The Teofilatto of Torre Cajetani Castle: “they came back!”
There are stories that are written about how the fate of people cannot be avoided. When the stories are beautiful then they become really like a dream come true.
One of these stories is the one that links the Teofilatto family to the castle of Torre Cajetani, a splendid little hamlet near Fiuggi, which is named after the family of Boniface VIII who had chosen to have one of his residences in this place. The famous water of Fiuggi that has its source here was used by the pontiff to cure his ‘evil stone’.
The story begins, but maybe we can say ‘restarts’ in 1944 when a soldier passed around the castle and remained enchanted. In his heart he thought, “One day I’ll defend it!”
The castle was then very large, but partly ruined by a violent earthquake at the beginning of the century that had destroyed several parts. The negligence of the civil genius who had demolished the precarious walls, and the citizens who had used the stones for the construction of their homes, had completed the work of degradation.
But the soldier could not forget the castle and in 1958 came into possession of it.
He was Achille Teofilatto and by a strange destiny his family had already been the owner of the castle from the 9th century until the 12th when various noble families of Alatri and Anagni took control, in a historical period about which there is not much news.
Certainly, the Teofilatto family belongs to that small number of noble families with over a thousand years of history. Even though their noble titles do not sink into feudalism but are still a precedent, at the time when people were divided into patriarchs, plebeians, and priests.
But who were the Teofilatto family and what did they do to Torre Cajetani in the 9th century?
Teofilatto was a powerful Roman patrician belonging to the group of Optimates (a kind of senator) present in the government of Rome until the eleventh century.
They were rich landowners, ecclesiastics and high officials. His name appears for the first time in 901 with the title of Judex Palatinus on a dispute involving Emperor Ludwig III of Provence. It is a sign that the Teofilatto family with their palace in Via Lata near the Quirinale had already a prominent role in the Roman aristocracy.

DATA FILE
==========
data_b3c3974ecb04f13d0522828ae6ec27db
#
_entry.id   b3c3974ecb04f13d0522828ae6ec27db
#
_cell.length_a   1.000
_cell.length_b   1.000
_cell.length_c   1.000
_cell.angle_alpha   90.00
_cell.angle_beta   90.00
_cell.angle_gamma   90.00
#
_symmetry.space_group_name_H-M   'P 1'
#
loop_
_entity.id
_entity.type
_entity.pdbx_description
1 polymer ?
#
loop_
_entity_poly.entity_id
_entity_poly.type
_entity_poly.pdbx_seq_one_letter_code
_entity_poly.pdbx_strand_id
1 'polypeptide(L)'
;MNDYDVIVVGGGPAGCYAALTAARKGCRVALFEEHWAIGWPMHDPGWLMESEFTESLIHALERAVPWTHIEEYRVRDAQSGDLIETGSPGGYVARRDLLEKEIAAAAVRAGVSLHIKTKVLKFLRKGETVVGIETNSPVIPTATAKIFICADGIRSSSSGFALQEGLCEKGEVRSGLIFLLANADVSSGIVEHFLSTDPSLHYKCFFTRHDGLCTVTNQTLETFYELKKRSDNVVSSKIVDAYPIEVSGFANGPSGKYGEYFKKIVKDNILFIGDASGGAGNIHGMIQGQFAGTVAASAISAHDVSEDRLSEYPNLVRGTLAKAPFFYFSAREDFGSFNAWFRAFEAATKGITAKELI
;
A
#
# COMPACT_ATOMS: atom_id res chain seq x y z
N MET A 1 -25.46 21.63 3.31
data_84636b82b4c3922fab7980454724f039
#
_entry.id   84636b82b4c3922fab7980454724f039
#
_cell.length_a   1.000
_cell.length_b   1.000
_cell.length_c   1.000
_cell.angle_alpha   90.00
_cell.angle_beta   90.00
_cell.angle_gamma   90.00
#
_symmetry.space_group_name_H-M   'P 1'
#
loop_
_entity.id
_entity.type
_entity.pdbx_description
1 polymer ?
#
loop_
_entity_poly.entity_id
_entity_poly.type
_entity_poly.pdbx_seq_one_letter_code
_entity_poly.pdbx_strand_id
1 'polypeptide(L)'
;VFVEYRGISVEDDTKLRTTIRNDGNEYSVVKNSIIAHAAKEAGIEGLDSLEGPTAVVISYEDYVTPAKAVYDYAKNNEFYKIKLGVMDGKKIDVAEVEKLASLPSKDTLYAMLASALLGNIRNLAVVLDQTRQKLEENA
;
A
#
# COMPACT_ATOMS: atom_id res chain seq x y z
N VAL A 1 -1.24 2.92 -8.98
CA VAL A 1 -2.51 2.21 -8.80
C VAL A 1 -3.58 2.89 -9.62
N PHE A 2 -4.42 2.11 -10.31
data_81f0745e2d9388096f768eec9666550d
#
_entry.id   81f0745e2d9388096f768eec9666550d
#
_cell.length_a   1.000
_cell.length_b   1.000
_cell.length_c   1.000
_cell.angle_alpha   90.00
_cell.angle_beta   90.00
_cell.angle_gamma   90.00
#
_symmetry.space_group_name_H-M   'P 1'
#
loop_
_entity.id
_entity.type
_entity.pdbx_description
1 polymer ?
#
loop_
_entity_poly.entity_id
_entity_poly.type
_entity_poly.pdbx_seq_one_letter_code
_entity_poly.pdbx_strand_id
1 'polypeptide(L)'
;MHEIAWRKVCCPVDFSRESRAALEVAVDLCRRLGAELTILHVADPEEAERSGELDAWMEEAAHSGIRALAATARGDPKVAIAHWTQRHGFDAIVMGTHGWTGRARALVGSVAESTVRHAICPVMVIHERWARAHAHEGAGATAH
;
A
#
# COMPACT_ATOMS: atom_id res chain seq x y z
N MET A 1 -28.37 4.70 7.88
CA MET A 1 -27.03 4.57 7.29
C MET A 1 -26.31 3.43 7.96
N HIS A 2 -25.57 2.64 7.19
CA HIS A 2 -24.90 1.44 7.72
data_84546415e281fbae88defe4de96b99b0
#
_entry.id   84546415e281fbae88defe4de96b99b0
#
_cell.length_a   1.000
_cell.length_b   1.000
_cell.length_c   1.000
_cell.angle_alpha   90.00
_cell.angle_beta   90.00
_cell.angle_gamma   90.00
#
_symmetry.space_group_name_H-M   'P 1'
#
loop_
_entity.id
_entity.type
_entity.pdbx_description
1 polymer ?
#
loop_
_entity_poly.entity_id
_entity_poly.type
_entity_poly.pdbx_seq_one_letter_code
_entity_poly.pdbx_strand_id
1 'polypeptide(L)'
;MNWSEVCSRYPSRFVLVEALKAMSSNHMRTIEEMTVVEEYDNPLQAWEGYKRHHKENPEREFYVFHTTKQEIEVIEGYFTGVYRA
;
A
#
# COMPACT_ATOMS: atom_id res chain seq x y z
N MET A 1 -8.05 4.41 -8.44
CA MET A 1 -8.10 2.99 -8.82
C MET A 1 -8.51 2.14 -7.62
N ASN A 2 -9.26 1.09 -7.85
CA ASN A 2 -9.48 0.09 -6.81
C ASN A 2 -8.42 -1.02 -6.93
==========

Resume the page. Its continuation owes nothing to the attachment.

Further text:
In 904 he was among the supporters of the election of his relative to the role of pope under the name of Sergio III and gained the role of Magister Militum (Army General), of Vestatarius, keeper of the treasures of the palace, illustrious Dux and Senator of the Romans.
In this way Teofilatto became the absolute leader of Rome with a power superior to that of the Pope himself, and thus one of the wealthiest and most influential men of the then West.
It is he who supported Pope John X to conclude agreements with the powerful Byzantine longobards, in control in the center of Italy, an alliance that in 1015 defeated the Saracens settled along the banks of the Garigliano who had been routinely looting the city of Rome and the coastal towns. His ‘kingdom’ lasted twenty years until his death, followed by those of his nephew Alberico II, Princeps Omnium Romanorum, from 932 to 954.
With Alberico II the power of the family expanded with the control of vast areas of Lazio to enable combatting the Saracens and for this he consolidated in Veroli, extending to the tower of Torre Cajetani, which then was more like a castrum, that is to say a lookout tower with a fortification around it.
This was the time of the greatest splendour of the Teofilatto family, which includes various popes in the family (Sergio III, John XI and John XII), who continued to be present on the pontifical throne with direct descendants in the Counts of Tuscolo (Benedict VIII, John XIX and Benedict IX).
At a certain point, the vicissitudes of the Teofilatto family dbecame complicated in Rome and its surroundings. One of the sons of Alberico II, Gregory I, formed the Branch of the Counts of Tuscolo, who move to the fortress located on the Colli Albani.
But the family remained involved in the struggles between the papacy and the empire and after the destruction of the Tuscolo fortress in 1191, they had to take refuge in the properties in the province, in the areas between central and southern Italy, and probably just in Torre Cajetani.
The strong link between the Teofilatto family and this castle and with the fortified centers of Gavignano and Veroli dates back to this period, but the loss of control took place already in the 12th century when the nobles of Alatri, Anagni, Segni and others took over the castle.
The rest of the story is known: feudalism came and these areas passed from the Caetani to the Colonna, then the Borgia took over before a return to the Caetani. A history of local facts linked through the centuries from the Saracens, to the temporal power of the Church, to the phenomenon of the encastellation, of the control of the territory, to the administration of taxes and justice.
Yet, in 1944, a soldier, a true warrior, suddenly brought all this back to light, and since then the new generations of Teofilatto have been caring for the love of this castle to where their ancestors had taken refuge after beating the Saracens invaders